I love sharks, I really do – I love how perfectly designed they are, how well adapted they’ve become. I utterly despise that the finning that goes on in order to provide disgusting soup in Asia. Seriously, if you’re going to kill sharks at least have the decency to eat the whole thing – unless you were a dribbling psychopath, you wouldn’t cut a cow’s legs off and put it back in the field.

Anyway, as much as I love sharks, I don’t believe they are very intelligent. A display in the shark lab shows this much: a large shark’s brain is a little bigger than a chicken’s egg, while a dolphin of approximately the same size has a much more recognisable brain – a wrinkled, dual-hemisphere, fat grapefruit, just like a human’s. While the sharks swim around in a circle, perhaps loosely thinking about breeding, but really just waiting for the next meal to drop in the tank, dolphins (and whales, for that matter) are clearly capable of much more.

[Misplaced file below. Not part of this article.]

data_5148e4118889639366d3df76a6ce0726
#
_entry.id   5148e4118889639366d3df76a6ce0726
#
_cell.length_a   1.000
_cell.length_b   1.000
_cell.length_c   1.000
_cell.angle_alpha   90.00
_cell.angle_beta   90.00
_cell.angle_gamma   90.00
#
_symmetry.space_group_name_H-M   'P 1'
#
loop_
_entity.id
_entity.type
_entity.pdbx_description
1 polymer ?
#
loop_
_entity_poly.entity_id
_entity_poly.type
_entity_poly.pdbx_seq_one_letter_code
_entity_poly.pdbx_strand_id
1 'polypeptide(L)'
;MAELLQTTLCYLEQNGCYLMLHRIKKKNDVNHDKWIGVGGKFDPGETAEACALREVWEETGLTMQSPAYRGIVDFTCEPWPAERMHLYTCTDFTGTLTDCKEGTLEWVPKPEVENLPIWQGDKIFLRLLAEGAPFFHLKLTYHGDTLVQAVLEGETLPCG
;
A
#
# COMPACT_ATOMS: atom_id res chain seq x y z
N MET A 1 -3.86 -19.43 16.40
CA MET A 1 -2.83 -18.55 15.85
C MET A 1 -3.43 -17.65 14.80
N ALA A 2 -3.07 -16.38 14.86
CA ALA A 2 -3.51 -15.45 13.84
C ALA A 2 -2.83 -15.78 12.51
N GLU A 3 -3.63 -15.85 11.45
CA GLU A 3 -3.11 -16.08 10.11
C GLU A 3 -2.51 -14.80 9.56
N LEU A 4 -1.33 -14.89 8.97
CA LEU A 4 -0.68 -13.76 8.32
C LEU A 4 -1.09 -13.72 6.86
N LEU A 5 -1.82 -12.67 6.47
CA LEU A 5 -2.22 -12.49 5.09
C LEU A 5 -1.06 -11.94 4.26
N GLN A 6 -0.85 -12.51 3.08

Just how much more? Well outside there’s a dolphin-and-whale show to show how smart our aqua-cousins really are. The half-hour long free performance delights everyone – the bottlenose dolphins, and especially the false killer whales have everyone squealing with glee as they jump out of the water, pull faces and even beach themselves on the poolside.

Each time they do something right they get fish, which might make them look like little more than acrobatic versions of the sharks, but I like to think that it’s the dolphins and whales that are laughing at our stupid, gurning faces while they leap around, getting paid to have a good time. That’s the dream for any living thing, right?